Industry Wipes Away 'Got Milk?' Mustache After Sales Take Spill
There's a new slogan in town that will replace "Got Milk?"
The famous tagline that encouraged Americans to consume more dairy has been benched by the Milk Processor Education Program, or MilkPEP, the national group of milk processors that launched the campaign back in 1993. The industry is hoping it can win back consumers with the slogan, "Milk Life," after sales declined, year over year, for the last four years.
You can read "Milk Life" two ways, says Victor Zaborsy, the marketing director of MilkPEP. "We want people to milk life, meaning getting the most out of their life, really ringing the last drop out of every single moment so that you can enjoy life to the fullest," he says.
Or perhaps you'll read it as "living a milk life" — with milk as a central part of a healthy life.
The slogan is part of MilkPEP's new $50 million campaign that uses print and digital ads to promote the frothy drink as a nutritious source of energy and protein. Gone are the star-studded images of celebrities sporting the iconic milk mustaches and replacing them are images of what people can accomplish when they drink milk in the morning.
"Consumers have forgotten, or never knew, the basic things about milk," says Zaborsky. "About how nutritious it is, particularly about milk's protein."
An 8-ounce glass of milk contains 8 grams of protein. "So it's the just the perfect time for us to really put a laser focus on that specific benefit," he says. "And help people understand that starting their day with a glass of milk ... can really help jumpstart their day."
In one poster, a young man is pictured break-dancing; in another, a little girl with wings made of milk fearlessly jump into a swimming pool. Underneath each image, the text starts out with, "What 8 grams of protein looks like..."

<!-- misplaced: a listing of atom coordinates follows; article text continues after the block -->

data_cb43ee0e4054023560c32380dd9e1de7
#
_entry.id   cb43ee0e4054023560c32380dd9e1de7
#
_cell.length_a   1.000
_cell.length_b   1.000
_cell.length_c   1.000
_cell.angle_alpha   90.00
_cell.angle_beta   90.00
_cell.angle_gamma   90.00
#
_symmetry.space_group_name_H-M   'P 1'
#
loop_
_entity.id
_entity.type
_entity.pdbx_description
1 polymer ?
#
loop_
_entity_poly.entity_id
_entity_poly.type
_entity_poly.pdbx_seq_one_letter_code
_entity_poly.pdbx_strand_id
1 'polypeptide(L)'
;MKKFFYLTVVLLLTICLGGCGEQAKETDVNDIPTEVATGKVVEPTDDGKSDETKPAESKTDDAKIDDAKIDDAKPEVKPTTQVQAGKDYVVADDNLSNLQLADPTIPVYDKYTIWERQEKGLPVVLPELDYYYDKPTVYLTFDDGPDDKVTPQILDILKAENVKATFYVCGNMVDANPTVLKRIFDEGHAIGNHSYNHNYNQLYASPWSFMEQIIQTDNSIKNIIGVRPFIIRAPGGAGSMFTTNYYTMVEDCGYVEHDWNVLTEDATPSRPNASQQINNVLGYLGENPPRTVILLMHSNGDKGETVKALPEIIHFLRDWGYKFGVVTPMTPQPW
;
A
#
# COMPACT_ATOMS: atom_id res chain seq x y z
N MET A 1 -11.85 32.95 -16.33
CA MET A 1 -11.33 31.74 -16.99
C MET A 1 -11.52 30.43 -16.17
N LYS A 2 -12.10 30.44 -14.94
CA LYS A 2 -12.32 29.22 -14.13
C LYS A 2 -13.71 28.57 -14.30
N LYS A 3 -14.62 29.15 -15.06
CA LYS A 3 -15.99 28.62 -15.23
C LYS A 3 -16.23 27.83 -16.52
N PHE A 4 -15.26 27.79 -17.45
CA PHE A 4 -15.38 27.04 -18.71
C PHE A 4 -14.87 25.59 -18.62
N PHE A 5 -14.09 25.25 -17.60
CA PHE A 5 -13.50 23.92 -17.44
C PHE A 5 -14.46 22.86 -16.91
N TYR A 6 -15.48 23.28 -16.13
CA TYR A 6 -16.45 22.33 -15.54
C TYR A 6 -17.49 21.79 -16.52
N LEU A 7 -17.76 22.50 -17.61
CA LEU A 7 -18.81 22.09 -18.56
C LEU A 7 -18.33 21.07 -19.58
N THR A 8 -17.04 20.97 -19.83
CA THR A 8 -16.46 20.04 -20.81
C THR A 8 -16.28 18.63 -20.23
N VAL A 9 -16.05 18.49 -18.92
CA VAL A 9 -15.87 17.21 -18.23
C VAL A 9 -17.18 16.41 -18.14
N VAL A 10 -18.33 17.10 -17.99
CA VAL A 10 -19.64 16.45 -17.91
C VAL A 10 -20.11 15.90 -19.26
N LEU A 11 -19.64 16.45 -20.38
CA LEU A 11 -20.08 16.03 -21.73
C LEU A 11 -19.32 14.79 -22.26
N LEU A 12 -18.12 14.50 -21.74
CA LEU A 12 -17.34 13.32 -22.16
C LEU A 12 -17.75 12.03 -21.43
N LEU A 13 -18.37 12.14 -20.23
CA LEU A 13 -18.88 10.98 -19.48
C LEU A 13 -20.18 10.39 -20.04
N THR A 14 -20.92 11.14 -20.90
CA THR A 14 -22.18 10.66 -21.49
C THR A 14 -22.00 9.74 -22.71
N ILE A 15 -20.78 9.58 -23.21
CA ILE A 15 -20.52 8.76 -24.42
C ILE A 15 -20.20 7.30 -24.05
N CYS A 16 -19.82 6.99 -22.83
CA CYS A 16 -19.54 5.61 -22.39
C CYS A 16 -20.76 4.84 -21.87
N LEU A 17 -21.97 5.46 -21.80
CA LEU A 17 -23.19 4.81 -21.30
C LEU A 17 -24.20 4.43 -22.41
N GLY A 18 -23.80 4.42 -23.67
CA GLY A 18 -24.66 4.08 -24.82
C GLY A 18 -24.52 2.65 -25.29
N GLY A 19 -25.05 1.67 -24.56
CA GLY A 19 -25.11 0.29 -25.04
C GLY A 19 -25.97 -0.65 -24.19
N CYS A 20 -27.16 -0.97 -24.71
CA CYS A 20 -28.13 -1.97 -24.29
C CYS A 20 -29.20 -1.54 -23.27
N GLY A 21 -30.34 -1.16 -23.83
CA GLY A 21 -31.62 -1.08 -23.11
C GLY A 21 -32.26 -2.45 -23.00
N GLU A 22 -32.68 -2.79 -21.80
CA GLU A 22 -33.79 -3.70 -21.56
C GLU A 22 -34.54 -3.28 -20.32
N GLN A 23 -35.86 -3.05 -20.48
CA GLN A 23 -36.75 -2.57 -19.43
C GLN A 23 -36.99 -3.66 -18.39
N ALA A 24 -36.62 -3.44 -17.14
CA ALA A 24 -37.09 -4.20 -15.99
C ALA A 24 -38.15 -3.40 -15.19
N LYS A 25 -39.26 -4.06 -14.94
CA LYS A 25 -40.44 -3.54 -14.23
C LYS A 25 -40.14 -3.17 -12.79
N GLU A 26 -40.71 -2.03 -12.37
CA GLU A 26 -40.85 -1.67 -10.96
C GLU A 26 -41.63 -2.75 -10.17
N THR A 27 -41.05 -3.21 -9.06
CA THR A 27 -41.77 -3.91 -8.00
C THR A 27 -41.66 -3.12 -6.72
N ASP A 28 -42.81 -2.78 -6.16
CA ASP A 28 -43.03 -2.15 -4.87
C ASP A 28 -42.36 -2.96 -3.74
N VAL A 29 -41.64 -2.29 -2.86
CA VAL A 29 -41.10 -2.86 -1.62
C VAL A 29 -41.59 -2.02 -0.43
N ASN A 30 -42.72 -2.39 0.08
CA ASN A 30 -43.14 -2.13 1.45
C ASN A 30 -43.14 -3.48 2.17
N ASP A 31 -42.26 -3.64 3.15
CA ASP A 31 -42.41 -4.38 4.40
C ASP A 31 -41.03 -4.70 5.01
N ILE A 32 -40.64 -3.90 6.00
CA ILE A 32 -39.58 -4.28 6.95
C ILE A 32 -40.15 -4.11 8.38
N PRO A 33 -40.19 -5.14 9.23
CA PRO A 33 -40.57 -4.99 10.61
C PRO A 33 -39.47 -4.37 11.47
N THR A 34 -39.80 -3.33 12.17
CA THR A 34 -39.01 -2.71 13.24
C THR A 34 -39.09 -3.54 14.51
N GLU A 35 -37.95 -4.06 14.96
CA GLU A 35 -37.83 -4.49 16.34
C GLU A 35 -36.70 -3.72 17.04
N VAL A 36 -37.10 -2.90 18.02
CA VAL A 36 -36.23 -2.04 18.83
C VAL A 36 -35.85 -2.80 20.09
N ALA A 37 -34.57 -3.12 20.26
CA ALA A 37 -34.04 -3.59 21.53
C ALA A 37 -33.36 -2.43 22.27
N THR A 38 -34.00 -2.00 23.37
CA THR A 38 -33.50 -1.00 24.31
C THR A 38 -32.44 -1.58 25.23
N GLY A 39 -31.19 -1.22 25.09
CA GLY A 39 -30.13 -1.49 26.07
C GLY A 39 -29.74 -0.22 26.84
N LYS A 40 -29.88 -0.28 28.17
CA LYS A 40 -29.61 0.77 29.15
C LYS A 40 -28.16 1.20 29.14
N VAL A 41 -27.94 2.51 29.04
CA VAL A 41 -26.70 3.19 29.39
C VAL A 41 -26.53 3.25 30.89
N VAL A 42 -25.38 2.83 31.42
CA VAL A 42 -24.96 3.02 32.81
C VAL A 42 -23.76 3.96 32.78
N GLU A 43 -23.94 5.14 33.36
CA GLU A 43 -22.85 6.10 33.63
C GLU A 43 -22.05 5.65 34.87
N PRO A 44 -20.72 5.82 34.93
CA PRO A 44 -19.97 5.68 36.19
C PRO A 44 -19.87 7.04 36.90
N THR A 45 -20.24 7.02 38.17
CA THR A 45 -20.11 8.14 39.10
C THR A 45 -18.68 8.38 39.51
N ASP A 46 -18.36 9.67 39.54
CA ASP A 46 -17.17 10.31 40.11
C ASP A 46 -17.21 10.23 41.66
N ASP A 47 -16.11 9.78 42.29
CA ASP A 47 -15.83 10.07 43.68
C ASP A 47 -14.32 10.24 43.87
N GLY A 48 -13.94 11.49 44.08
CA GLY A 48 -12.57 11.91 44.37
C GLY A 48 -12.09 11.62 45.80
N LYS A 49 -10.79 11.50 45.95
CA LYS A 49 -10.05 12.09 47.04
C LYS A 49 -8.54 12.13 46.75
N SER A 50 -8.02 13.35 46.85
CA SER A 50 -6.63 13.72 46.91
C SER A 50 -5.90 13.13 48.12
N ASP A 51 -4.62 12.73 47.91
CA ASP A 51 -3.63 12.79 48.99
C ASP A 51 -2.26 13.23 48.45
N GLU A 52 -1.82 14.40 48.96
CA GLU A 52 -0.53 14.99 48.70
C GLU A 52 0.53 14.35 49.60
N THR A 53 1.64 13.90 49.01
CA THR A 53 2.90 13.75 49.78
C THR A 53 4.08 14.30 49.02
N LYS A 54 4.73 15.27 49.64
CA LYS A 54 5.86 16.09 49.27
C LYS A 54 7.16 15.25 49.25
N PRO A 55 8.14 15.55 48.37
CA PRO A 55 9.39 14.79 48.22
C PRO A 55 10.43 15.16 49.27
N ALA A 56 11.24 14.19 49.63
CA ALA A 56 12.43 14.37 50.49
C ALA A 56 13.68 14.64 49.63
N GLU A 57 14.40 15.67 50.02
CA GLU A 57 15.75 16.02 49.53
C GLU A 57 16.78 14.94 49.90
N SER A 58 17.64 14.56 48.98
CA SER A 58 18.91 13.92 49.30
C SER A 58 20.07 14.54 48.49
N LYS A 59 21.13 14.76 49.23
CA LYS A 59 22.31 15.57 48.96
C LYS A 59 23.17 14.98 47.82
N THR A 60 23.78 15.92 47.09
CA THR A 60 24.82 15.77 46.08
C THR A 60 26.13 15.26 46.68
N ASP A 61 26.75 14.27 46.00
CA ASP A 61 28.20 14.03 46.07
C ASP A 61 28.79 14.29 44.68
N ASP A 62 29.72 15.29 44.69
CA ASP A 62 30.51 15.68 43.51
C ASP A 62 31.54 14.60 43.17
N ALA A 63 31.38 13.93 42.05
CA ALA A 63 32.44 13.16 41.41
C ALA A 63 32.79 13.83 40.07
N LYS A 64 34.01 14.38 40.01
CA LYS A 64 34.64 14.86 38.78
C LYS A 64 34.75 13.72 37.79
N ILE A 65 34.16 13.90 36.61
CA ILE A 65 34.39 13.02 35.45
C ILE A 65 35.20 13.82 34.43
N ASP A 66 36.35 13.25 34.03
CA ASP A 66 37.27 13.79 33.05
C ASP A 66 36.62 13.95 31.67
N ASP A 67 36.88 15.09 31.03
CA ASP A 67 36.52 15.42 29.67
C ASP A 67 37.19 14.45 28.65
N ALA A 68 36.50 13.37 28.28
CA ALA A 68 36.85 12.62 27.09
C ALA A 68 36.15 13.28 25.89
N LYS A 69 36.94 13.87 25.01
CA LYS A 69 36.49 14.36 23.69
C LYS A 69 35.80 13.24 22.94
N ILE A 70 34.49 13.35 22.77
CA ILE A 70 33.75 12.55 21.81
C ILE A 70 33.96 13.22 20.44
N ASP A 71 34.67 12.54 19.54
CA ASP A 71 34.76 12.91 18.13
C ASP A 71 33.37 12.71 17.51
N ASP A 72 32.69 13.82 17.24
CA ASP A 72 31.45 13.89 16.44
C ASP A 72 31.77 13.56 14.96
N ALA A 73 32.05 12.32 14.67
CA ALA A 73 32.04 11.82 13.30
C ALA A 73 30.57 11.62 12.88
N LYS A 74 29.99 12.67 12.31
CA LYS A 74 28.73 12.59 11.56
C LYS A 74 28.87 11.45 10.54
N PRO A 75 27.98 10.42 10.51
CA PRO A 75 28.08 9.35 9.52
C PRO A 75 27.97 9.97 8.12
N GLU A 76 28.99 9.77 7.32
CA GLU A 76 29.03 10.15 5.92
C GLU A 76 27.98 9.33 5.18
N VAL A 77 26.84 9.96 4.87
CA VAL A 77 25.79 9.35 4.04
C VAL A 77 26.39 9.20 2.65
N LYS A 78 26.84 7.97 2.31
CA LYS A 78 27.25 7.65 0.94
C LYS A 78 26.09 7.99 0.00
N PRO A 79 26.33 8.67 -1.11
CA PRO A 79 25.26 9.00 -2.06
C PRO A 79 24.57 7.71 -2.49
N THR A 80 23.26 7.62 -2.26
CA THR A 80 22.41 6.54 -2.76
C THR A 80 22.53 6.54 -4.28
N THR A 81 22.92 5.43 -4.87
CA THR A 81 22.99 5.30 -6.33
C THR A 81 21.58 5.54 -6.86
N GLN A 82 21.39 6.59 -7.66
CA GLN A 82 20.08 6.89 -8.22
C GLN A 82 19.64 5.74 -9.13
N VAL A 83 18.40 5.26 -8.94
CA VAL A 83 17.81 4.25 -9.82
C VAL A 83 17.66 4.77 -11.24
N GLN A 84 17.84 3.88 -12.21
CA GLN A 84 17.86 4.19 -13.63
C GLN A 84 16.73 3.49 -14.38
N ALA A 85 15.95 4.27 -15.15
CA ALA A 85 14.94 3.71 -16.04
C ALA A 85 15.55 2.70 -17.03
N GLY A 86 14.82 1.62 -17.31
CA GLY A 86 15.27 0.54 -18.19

"It is a departure from the milk mustache which is showing that really cool people – people at the top of their game – drink milk," Zaborsky says. "Now we're showing how milk really impacts everyone and helps you live your best life."
But Zaborsky notes that while the milk mustaches may no longer be the primary focus, they'll still be used "tactfully," when the occasion calls for it.
The new campaign comes at a time when milk consumption has gradually declined thanks to a slew of factors, from the economic recession to the growing number of alternatives to milk and cereal.
According to the U.S. Department of Agriculture, between 1977 and 2008, the portion of adolescents and adults who did not drink milk on a given day rose from 41 percent to 54 percent, while the number that drank milk three or more times per day dropped from 13 to 4 percent. The number of children drinking milk also dropped off during the same time period.
Zaborski says for most people, drinking milk is an "unconscious" decision and that they rarely consider the nutritional benefits. The new campaign, he says, will help people again "make a conscious choice about whether they're drinking milk or not," he says.
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